Earlier this month, the Colorado Chamber of Commerce announced its endorsements of state legislative candidates for the 2022 election, saying the candidates selected by the chamber, “all demonstrated a dedication to working with the business community to support forward-thinking policies that will promote job creation and opportunity for all Coloradans.”
But at least ten of the chamber’s 43 chosen candidates — about a quarter of the selections — are on record as promoting baseless conspiracies that Trump won the 2020 presidential election. The chamber endorsed 35 Republicans and 8 Democrats.
Mark Baisley (R-Roxborough Park)
Kenneth DeGraaf, running for a Colorado Springs House seat
DeGraaf promotes election conspiracies on his campaign website, writing that he finds Tina Peters’ “arrest for revealing Dominion vulnerabilities disturbing.” He also links to one of the debunked “reports” on Mesa County election results written by election fraud conspiracy group U.S. Election Integrity Plan. In January, DeGraaf joined a number of fellow El Paso County election deniers on a Zoom call featuring MyPillow CEO and prominent election conspiracist Mike Lindell.
Stephanie Luck (R-Penrose)
In April of 2021, Luck was still asking John Eastman, Trump’s insurrectionist lawyer, if there were legal avenues to overturn the 2020 presidential election. And her policy director, Carolyn Martin, represented Luck, who’s introduced bills relating to election conspiracies, at a panel of the U.S. Election Integrity Project (USEIP). Luck’s local GOP, the Fremont County Republicans, published a party platform rife with debunked conspiracies concerning Dominion Voting machines and electronic voting.
Ty Winter, running for southeastern Colorado House seat
Ty Winter made multiple election fraud conspiracy statements on social media following the 2020 election. He posted a Nov. 7 Tweet from then-President Trump stating, “I WON THIS ELECTION, BY A LOT!” On Nov. 19 he shared an image of the word “Fraud” combined with stylized vote total lines, captioning it with “Joe Biden is the system’s pick for President. Donald Trump is the PEOPLE’S pick for President. THE PEOPLE WILL WIN!!!”
On Dec 20, 2020 Winter shared a post by religious right leader Franklin Graham quoting Stalin and claiming that the election may have been rigged. Winter also served as Chair of the Las Animas County GOP when it posted debunked election fraud conspiracies to its Facebook page.
Kevin Van Winkle (R-Highlands Park)
In December 2020, Van Winkle promoted a “Standing for Trump” petition, which stated that the “establishment media and deep state refuse to acknowledge the growing evidence of election fraud uncovered by the Trump Campaign and other independent investigators.”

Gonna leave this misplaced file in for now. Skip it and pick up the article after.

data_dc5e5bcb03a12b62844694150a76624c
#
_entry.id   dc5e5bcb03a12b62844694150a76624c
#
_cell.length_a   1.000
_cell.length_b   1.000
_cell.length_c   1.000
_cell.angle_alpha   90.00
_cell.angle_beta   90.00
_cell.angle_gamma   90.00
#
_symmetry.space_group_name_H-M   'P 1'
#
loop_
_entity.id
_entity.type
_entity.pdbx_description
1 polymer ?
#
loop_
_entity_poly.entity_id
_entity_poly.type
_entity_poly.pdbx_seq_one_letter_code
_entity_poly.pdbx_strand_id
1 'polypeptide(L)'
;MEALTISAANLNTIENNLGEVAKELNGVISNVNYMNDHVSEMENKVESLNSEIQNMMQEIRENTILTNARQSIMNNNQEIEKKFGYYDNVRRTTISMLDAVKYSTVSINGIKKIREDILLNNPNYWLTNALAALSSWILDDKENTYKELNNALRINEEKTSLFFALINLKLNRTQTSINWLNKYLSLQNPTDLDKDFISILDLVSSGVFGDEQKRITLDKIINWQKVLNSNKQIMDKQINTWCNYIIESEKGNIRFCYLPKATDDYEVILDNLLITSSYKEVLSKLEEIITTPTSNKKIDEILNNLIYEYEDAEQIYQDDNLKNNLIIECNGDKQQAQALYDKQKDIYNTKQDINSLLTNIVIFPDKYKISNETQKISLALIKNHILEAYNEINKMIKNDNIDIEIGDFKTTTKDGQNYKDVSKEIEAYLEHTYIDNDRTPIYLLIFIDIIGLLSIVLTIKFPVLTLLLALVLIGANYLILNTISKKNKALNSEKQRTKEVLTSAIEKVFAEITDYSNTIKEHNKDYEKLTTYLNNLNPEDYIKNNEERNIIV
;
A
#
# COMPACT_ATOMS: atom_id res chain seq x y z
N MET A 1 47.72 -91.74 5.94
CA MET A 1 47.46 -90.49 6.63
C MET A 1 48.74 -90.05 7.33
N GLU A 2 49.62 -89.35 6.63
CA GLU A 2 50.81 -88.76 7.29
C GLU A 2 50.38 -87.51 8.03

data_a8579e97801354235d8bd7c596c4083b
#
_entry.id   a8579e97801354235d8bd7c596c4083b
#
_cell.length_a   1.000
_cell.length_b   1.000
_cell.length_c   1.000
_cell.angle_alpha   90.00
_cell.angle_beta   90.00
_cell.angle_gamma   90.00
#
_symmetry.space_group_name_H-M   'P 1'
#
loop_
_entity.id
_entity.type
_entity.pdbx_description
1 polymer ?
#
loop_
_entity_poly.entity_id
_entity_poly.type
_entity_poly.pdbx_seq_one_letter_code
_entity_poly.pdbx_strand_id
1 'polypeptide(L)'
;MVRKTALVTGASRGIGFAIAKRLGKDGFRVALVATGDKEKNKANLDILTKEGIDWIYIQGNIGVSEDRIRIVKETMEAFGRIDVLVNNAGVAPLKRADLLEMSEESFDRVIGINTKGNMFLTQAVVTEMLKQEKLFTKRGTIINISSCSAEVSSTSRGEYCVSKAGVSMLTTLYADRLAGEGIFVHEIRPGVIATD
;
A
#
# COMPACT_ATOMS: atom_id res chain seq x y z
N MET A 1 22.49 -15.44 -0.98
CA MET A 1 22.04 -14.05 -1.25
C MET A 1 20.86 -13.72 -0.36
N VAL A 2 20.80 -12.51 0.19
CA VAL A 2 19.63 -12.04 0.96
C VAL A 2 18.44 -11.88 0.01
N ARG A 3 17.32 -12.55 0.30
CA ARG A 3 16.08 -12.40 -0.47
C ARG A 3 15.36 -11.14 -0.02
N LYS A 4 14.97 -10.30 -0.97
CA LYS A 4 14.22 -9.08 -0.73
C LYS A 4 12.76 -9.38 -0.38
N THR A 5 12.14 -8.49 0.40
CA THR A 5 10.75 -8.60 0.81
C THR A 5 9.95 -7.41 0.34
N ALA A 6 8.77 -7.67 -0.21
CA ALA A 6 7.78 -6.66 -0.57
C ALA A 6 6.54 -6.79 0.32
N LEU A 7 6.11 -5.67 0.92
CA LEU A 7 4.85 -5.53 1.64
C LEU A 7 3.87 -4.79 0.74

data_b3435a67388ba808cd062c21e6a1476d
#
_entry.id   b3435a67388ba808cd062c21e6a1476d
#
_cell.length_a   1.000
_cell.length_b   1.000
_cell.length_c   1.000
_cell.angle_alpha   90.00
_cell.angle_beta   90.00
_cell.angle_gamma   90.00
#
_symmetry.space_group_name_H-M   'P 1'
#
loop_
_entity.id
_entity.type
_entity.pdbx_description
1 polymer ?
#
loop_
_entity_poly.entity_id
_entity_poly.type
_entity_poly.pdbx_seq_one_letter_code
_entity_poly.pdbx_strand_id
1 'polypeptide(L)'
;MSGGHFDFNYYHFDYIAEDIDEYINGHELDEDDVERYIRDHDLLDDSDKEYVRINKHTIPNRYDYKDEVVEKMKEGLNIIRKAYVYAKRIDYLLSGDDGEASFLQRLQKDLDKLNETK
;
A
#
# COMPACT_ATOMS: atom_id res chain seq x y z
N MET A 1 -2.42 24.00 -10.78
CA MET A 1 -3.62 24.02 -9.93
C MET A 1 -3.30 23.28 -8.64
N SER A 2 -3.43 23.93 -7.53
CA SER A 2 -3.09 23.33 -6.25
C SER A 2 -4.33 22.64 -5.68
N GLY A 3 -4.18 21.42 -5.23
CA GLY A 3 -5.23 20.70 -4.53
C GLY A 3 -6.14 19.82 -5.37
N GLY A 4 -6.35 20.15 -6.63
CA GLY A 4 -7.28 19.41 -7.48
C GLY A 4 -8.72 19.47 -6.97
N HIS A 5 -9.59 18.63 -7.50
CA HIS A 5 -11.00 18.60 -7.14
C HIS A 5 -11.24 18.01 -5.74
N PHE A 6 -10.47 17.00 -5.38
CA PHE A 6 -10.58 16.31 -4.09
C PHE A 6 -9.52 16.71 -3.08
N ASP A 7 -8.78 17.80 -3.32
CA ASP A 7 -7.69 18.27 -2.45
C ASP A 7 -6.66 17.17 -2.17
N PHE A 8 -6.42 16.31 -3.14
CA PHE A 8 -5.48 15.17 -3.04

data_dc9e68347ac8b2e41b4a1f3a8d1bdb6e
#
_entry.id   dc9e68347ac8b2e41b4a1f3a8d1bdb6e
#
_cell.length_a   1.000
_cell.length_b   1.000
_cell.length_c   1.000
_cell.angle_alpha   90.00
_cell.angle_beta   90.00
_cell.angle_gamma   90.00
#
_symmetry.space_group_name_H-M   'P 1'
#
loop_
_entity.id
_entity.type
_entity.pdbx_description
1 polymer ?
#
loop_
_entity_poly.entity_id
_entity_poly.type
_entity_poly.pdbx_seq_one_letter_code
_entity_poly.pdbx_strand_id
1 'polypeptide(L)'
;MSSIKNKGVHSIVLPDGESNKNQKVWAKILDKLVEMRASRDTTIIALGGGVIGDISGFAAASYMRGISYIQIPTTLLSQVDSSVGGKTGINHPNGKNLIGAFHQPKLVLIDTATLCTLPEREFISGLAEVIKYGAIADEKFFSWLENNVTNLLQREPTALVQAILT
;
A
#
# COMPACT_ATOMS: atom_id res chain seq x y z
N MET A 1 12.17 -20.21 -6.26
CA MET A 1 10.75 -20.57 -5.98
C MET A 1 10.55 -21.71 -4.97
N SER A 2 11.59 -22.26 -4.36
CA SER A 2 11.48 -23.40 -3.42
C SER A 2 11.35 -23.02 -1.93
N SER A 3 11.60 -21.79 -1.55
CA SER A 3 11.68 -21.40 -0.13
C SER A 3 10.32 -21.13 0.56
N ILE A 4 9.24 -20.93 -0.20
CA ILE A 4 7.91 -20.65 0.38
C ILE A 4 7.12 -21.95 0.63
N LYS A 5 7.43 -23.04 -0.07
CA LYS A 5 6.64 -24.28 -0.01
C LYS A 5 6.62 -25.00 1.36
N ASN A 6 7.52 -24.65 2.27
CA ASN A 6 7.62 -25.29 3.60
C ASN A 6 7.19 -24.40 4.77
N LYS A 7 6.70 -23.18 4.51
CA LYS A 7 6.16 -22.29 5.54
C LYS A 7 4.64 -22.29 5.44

State Representatives Baisley, Rod Bockenfeld (R-Watkins), Marc Caitlin (R-Montrose), Luck, Janice Rich (R-Grand Junction), Matt Soper, Van Winkle, and Dan Woog (R-Erie).
These eight lawmakers voted in January to “call into question” whether the 2020 presidential election was legitimate and to urge the decertification of the 2020 election results. They also thanked state Rep. Ron Hanks (R-) for being at the Jan. 6 demonstration at the U.S. Capitol, as well as those who joined him there. Baisley, Rich, Soper, and Woog walked back their votes, indicating regret in different degrees, but they didn’t completely clarify that they rejected their votes on the multiple positions reflected in the measure.
The candidates were selected by chamber of commerce officials after “interviews and vetting by the Colorado Chamber’s Political Action Committee (PAC) Board,” according to a chamber news release.
The chamber’s vetting process “includes detailed analyses of candidates’ campaigns, fundraising, legislative districts, and voter performance and history,” according to the release.
Asked if threats to democracy are a concern of the Colorado Chamber of Commerce or seen as a danger to business — and if a candidate’s record on election conspiracy issues was considered when the chamber made its endorsements — the chamber’s spokeswoman, Cynthia Meyer, said via email that candidates are evaluated “narrowly on economic and workforce issues.”
“There are many critically important issues for voters to consider in November,” wrote Meyer. “As a business organization, our candidate evaluations focus narrowly on economic and workforce issues. Our PAC Board chose to endorse the strongest candidates in their races on these issues.”
The chamber likes candidates who “support forward-thinking policies that will promote job creation and opportunity for all Coloradans,” said Colorado Chamber President Loren Furman said in a news release.
“As the Colorado Chamber works to promote a future-focused vision of fostering a prosperous and inclusive economic climate, we need legislators who are committed to supporting the state’s business community at the capitol,” said Furman. “We evaluate candidates based on their understanding of the issues, their willingness to build consensus and reach across party lines, and their ability to get results for the businesses in their districts. The candidates we’ve chosen to endorse have all demonstrated a dedication to working with the business community to support forward-thinking policies that will promote job creation and opportunity for all Coloradans.”
The mission of the Colorado Chamber, as stated on its website, “is to champion a healthy business climate.”
“The four key objectives,” the site states, “of that mission include: Maintaining and improving the cost of doing business; Advocating for a pro-business state government; Increasing the quantity of educated, skilled workers; and Strengthening Colorado’s critical infrastructure (roads, water, telecommunications, and energy).”